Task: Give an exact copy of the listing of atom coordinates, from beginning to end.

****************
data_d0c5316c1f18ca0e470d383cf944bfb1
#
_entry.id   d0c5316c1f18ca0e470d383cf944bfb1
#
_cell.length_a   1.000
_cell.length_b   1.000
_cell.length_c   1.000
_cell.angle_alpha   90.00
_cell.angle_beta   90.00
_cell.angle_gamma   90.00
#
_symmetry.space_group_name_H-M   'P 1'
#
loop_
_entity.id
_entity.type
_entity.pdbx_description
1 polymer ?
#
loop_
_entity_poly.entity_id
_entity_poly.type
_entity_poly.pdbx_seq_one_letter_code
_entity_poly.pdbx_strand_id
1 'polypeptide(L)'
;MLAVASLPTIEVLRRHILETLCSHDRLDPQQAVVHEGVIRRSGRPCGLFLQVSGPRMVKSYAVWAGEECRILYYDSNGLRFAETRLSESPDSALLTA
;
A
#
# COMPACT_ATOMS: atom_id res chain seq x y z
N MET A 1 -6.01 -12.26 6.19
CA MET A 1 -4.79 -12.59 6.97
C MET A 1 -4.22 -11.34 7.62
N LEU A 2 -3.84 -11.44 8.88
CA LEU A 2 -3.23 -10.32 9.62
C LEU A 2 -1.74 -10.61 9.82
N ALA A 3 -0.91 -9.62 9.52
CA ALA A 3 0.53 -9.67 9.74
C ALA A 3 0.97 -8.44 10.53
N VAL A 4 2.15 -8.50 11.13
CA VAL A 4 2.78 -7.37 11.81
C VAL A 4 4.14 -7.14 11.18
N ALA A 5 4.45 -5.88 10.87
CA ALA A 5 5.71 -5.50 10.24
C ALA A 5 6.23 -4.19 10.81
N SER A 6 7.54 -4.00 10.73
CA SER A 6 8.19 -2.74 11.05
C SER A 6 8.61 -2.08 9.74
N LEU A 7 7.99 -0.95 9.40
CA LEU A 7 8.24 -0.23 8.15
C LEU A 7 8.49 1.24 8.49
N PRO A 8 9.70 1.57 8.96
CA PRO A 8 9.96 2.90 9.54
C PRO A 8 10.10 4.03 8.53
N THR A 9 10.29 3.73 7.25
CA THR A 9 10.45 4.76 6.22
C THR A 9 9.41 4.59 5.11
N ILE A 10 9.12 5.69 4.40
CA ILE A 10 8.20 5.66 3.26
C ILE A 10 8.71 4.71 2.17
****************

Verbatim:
data_d0c5316c1f18ca0e470d383cf944bfb1
#
_entry.id   d0c5316c1f18ca0e470d383cf944bfb1
#
_cell.length_a   1.000
_cell.length_b   1.000
_cell.length_c   1.000
_cell.angle_alpha   90.00
_cell.angle_beta   90.00
_cell.angle_gamma   90.00
#
_symmetry.space_group_name_H-M   'P 1'
#
loop_
_entity.id
_entity.type
_entity.pdbx_description
1 polymer ?
#
loop_
_entity_poly.entity_id
_entity_poly.type
_entity_poly.pdbx_seq_one_letter_code
_entity_poly.pdbx_strand_id
1 'polypeptide(L)'
;MLAVASLPTIEVLRRHILETLCSHDRLDPQQAVVHEGVIRRSGRPCGLFLQVSGPRMVKSYAVWAGEECRILYYDSNGLRFAETRLSESPDSALLTA
;
A
#
# COMPACT_ATOMS: atom_id res chain seq x y z
N MET A 1 -6.01 -12.26 6.19
CA MET A 1 -4.79 -12.59 6.97
C MET A 1 -4.22 -11.34 7.62
N LEU A 2 -3.84 -11.44 8.88
CA LEU A 2 -3.23 -10.32 9.62
C LEU A 2 -1.74 -10.61 9.82
N ALA A 3 -0.91 -9.62 9.52
CA ALA A 3 0.53 -9.67 9.74
C ALA A 3 0.97 -8.44 10.53
N VAL A 4 2.15 -8.50 11.13
CA VAL A 4 2.78 -7.37 11.81
C VAL A 4 4.14 -7.14 11.18
N ALA A 5 4.45 -5.88 10.87
CA ALA A 5 5.71 -5.50 10.24
C ALA A 5 6.23 -4.19 10.81
N SER A 6 7.54 -4.00 10.73
CA SER A 6 8.19 -2.74 11.05
C SER A 6 8.61 -2.08 9.74
N LEU A 7 7.99 -0.95 9.40
CA LEU A 7 8.24 -0.23 8.15
C LEU A 7 8.49 1.24 8.49
N PRO A 8 9.70 1.57 8.96
CA PRO A 8 9.96 2.90 9.54
C PRO A 8 10.10 4.03 8.53
N THR A 9 10.29 3.73 7.25
CA THR A 9 10.45 4.76 6.22
C THR A 9 9.41 4.59 5.11
N ILE A 10 9.12 5.69 4.40
CA ILE A 10 8.20 5.66 3.26
C ILE A 10 8.71 4.71 2.17